“English was hard and mathematics was easy because I could understand it but when it came to the comprehension, I could not try and solve the questions in English,” he said.
The Building a New Life in Australia study, commissioned by the Australian government found that many refugees managed to attain employment despite still having only basic English skills.
One of Marzay’s brothers managed to find a job working for Holden, selling parts in a warehouse whilst another brother worked making kitchen benchtops. The Building a New Life study showed that many refugees work in unskilled labour during their first years in Australia.
Marzay tells me that after falling and breaking his leg, he was unable to continue jewellery-making and began to study building at TAFE instead. He finished his qualifications whilst undertaking multiple apprenticeships under a builder and a carpenter.
Since then, Marzay has only gone from strength to strength, finally working as a site supervisor for building and construction.
“I finished my qualification and last year, I worked with a builder for 12 months. But he didn’t know that much, so I actually used to teach him!” he said.
Marzay’s work ethic and positive outlook is something shared by his younger sister Nabila. Nabila tells me that she takes great pride in her position as a town leader in regulatory planning in NSW.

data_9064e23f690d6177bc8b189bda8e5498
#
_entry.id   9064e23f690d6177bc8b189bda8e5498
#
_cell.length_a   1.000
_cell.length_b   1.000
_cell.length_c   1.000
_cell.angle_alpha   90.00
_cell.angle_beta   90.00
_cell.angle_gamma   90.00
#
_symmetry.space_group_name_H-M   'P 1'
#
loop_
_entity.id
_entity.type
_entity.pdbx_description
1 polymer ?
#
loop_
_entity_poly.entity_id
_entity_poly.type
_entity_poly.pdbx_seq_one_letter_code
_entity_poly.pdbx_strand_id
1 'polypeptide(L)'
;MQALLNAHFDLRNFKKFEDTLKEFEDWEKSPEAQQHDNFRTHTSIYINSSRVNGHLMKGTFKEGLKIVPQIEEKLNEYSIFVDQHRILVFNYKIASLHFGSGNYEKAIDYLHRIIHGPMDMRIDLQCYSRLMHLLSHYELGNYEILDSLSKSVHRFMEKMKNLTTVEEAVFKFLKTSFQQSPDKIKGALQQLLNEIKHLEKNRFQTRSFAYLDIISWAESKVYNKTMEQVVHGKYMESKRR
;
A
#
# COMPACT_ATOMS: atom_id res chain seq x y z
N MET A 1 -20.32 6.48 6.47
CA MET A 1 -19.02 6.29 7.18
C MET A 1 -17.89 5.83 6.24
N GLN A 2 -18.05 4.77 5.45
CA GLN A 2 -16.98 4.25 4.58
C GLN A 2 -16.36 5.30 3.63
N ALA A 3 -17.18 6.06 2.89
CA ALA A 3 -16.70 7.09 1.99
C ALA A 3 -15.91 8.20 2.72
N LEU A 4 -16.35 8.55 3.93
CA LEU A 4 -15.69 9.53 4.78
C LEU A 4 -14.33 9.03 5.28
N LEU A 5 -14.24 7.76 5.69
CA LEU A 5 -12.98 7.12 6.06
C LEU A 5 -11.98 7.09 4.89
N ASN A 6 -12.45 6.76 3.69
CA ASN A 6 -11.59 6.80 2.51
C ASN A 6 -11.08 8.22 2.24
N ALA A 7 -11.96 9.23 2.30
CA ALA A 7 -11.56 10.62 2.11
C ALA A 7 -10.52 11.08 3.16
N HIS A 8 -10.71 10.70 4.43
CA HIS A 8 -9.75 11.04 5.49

“Every day is a learning opportunity or a challenge and I get to have that in the job I like,” she said.
Although Nabila completed her HSC in Australia, she was dissuaded from attending university by a high school careers advisor due to her refugee status.
“I remember her telling me, ‘You’re from an ethnic background, English is not your first language, you would never be able to get into uni.’ She really discouraged me you know? Even up to this day, I really remember those words,” she said.
She had to work three jobs to support her university expenses, which was not easy given the juggling of work and deadlines.
“Finishing school and getting into uni, I said ‘Wow I really did it.’ So that was a struggle in terms of knowing my own ability,” she said.
The Refugee Council of Australia has published that people from a refugee background are strongly motivated to work and become economically independent.
“My job and faith in God plays a big role in my life and if I didn’t have it, I would not be who I am today. The security, independence and being able to contribute to society in a positive way. I think it’s a bit more special for someone who has come from a struggling country.”
Marzay has also chosen to work in a job that fulfils his ambitions, despite his ill health for the past few months. He started the interview with the news that he has decided to begin working for himself again, this time as a qualified builder and renovator. I did not know the significance of that decision at the time, but clearly the Sarwary family have worked hard to flourish in Australia. Marzay’s oldest daughter Sophia is now completing her HSC at high school.
“When I came to live in Australia, I knew we were living in one of the most beautiful countries, the lucky country, jobs are there, people are there, opportunities are there, you can’t beat it,” he said.
The writers would like to acknowledge that this story was completed as a joint project between ourselves and Marzay and Nabila Sarwary. Every effort has been made to ensure their re-telling of events was captured with the essence in which it was told to us. We would like to thank them for their generosity and openness.